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No. 02-7139

Appeal from the United States District Court for the District of Maryland, at Baltimore. Benson E. Legg, District Judge. (CR-95-337-L, CA-02-116-L)

Submitted: November 5, 2002

Decided: December 16, 2002

Before MOTZ and GREGORY, Circuit Judges, and HAMILTON, Senior Circuit Judge.

Affirmed by unpublished per curiam opinion.


Troy Lemont Perkins, Appellant Pro Se. Christine Manuelian, OFFICE OF THE UNITED STATES ATTORNEY, Baltimore, Maryland, for Appellee.

Unpublished opinions are not binding precedent in this circuit. See Local Rule 36(c).





Troy Lemont Perkins was convicted of conspiracy to possess with intent to distribute cocaine base in violation of 21 U.S.C. § 846 (2000). He was sentenced in January 2001. Perkins filed a habeas motion in the district court pursuant to 28 U.S.C. § 2255 (2000). On March 27, 2002, Perkins filed a "Motion for Release on Bail Pending Decision on Petitioner’s 28 U.S.C. § 2255." The district court denied this motion in a marginal order on July 8. Two days later, Perkins filed a "Request for Certification for Interlocutory Appeal Pursuant to 28 U.S.C. § 1292(b) and Fed. R. Civ. P. 54(b) Certification." The dis- trict court construed the motion as a notice of appeal. Perkins objects to this characterization in his informal brief, arguing that this appeal is interlocutory because he filed his "Request for Certification" under the assumption that the district court would enter a final order dispos- ing of the motion from which he could appeal.*

We may exercise jurisdiction only over final orders, see 28 U.S.C. § 1291 (1994), and certain interlocutory and collateral orders. See 28 U.S.C. § 1292 (2000); Fed. R. Civ. P. 54(b); Cohen v. Beneficial Indus. Loan Corp., 337 U.S. 541 (1949). A "final order" is defined as one that ends the litigation on the merits and leaves nothing for the court to do but execute the judgment. Catlin v. United States, 324 U.S. 229, 233 (1945). In contrast, to fall within the collateral order doctrine, an order must: (1) conclusively determine the disputed ques- tion; (2) resolve an important question independent of the merits; (3) be effectively unreviewable on appeal from a final judgment or so important that review cannot wait; and (4) present a serious and unsettled question upon appeal. See Carolina Power & Light Co. v. United States Dep’t of Labor, 43 F.3d 912, 916 (4th Cir. 1995).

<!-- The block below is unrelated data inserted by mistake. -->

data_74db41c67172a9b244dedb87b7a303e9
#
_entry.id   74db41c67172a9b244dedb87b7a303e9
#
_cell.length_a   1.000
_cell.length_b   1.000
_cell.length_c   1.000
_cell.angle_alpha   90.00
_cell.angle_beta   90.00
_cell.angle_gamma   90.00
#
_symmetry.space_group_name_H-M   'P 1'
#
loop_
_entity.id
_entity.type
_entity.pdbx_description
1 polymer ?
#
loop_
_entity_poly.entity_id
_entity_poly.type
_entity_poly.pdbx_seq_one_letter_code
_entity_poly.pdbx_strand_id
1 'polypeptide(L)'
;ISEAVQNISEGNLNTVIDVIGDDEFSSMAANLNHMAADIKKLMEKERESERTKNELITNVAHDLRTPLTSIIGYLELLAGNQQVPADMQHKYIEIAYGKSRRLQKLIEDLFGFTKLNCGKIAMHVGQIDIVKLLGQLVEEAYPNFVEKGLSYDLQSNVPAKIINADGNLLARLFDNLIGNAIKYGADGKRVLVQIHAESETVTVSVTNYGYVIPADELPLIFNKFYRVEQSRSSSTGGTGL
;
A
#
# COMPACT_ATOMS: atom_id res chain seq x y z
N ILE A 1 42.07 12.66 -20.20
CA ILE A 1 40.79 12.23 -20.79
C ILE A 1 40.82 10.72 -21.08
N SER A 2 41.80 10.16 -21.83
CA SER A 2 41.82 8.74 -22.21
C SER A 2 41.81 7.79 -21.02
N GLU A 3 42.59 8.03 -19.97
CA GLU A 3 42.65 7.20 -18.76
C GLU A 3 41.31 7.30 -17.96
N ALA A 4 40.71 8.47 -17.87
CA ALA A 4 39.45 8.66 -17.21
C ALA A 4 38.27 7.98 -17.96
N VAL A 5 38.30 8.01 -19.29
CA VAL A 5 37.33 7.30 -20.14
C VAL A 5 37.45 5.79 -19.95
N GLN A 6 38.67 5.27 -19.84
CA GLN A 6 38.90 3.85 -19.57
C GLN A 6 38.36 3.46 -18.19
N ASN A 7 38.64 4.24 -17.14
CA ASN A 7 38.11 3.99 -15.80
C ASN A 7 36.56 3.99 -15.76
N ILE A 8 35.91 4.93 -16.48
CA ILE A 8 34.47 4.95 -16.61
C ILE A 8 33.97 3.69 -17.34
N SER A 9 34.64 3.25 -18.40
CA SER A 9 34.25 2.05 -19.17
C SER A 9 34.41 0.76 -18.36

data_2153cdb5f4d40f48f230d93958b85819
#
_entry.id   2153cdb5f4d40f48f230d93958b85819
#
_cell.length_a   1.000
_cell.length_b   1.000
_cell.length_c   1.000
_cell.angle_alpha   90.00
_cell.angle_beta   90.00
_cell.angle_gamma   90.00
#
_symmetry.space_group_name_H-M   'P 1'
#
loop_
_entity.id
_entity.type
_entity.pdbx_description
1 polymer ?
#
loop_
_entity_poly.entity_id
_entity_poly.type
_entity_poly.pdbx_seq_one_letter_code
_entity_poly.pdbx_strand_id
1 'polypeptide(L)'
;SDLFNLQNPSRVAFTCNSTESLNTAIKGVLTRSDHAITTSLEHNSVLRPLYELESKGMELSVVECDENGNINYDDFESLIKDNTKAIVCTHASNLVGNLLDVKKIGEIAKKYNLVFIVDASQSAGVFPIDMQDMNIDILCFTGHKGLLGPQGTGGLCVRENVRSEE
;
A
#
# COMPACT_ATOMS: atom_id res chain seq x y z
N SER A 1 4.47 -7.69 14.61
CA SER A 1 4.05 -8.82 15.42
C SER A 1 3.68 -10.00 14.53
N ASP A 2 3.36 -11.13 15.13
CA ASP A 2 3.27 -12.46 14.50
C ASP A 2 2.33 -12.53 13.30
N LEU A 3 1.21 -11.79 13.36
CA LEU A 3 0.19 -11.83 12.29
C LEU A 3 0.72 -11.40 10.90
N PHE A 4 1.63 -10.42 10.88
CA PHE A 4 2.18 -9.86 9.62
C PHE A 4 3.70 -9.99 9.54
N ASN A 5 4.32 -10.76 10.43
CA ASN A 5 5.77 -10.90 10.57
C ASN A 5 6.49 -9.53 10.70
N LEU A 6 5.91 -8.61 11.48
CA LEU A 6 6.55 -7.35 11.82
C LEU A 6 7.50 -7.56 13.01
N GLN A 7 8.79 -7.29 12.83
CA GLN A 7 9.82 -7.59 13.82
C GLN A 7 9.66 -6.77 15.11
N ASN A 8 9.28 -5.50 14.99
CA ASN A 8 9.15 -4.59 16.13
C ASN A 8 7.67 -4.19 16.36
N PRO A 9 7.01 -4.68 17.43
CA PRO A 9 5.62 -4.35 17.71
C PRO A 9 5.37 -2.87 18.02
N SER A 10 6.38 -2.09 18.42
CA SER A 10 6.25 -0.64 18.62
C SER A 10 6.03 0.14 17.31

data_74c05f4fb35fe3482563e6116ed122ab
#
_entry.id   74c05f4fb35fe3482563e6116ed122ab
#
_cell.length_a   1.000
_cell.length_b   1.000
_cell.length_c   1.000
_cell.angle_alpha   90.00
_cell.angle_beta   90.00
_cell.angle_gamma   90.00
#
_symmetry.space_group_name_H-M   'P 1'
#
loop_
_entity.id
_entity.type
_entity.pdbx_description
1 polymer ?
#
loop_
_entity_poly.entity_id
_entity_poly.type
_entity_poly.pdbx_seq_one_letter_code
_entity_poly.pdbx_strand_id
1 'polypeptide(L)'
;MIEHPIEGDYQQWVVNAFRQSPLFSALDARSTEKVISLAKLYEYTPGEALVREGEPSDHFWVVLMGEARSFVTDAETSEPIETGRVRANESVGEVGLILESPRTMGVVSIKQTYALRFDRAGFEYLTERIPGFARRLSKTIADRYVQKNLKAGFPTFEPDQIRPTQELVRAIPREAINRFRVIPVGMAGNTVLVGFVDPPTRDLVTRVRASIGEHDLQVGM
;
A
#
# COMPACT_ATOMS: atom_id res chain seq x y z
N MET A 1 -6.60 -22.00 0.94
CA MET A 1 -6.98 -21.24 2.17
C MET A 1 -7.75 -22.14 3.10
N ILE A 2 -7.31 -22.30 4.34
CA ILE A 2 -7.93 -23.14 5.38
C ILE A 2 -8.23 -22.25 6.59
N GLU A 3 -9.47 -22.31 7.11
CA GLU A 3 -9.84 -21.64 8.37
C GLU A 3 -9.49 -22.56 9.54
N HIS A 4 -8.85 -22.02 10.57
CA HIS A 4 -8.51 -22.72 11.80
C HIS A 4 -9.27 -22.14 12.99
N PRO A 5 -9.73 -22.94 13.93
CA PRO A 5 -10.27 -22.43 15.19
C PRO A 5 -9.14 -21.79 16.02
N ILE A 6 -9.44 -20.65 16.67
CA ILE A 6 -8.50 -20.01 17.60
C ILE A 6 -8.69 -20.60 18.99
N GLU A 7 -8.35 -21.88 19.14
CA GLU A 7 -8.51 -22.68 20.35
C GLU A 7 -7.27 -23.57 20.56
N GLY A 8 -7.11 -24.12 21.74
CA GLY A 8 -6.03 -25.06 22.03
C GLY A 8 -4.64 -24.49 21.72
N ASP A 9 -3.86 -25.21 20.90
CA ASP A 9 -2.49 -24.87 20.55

*Although the district court could have filed a separate order address- ing the "Request for Certification" in accordance with § 1292(b), it was not remiss to consider the motion a notice of appeal. Perkins himself argued that the denial of bail in habeas proceedings is appealable under the collateral order doctrine. Further, he obviously wished to appeal the denial of bail since he requested the district court to file an order endors- ing an immediate appeal, and he was well aware that the denial of his motion for release on bail could only be reviewed at that time.



The Supreme Court has long held that a pre-trial order denying a motion to reduce bail in a criminal prosecution is appealable as a col- lateral order. See Stack v. Boyle, 342 U.S. 1, 12 (1951). We agree with the majority of the circuits that have extended the collateral order doctrine to encompass an order denying a motion for release on bail pending disposition of a motion to vacate under 28 U.S.C. §§ 2254, 2255 (2000). See, e.g., Lee v. Jabe, 989 F.2d 869, 870 (6th Cir. 1993); Dotson v. Clark, 900 F.2d 77, 78 (6th Cir. 1990); United States v. Smith, 835 F.2d 1048, 1049 (3d Cir. 1987); Martin v. Solem, 801 F.2d 324, 328 (8th Cir. 1986); Guerra v. Meese, 786 F.2d 414, 418 (D.C. Cir. 1986); Cherek v. United States, 767 F.2d 335, 337 (7th Cir. 1985); Iuteri v. Nardoza, 662 F.2d 159, 161 (2d Cir. 1981).

To prevail on a motion for release on bail in a habeas case, the appellant must show that his petition presents a substantial constitu- tional claim upon which he has a high probability of success, and that extraordinary circumstances warrant his release. See Aronson v. May, 85 S. Ct. 3 (1964). Upon careful review, we conclude that Perkins has not made such a showing.

Accordingly, we affirm the judgment of the district court. We dis- pense with oral argument, because the facts and legal contentions are adequately presented in the materials before the court and argument would not aid the decisional process.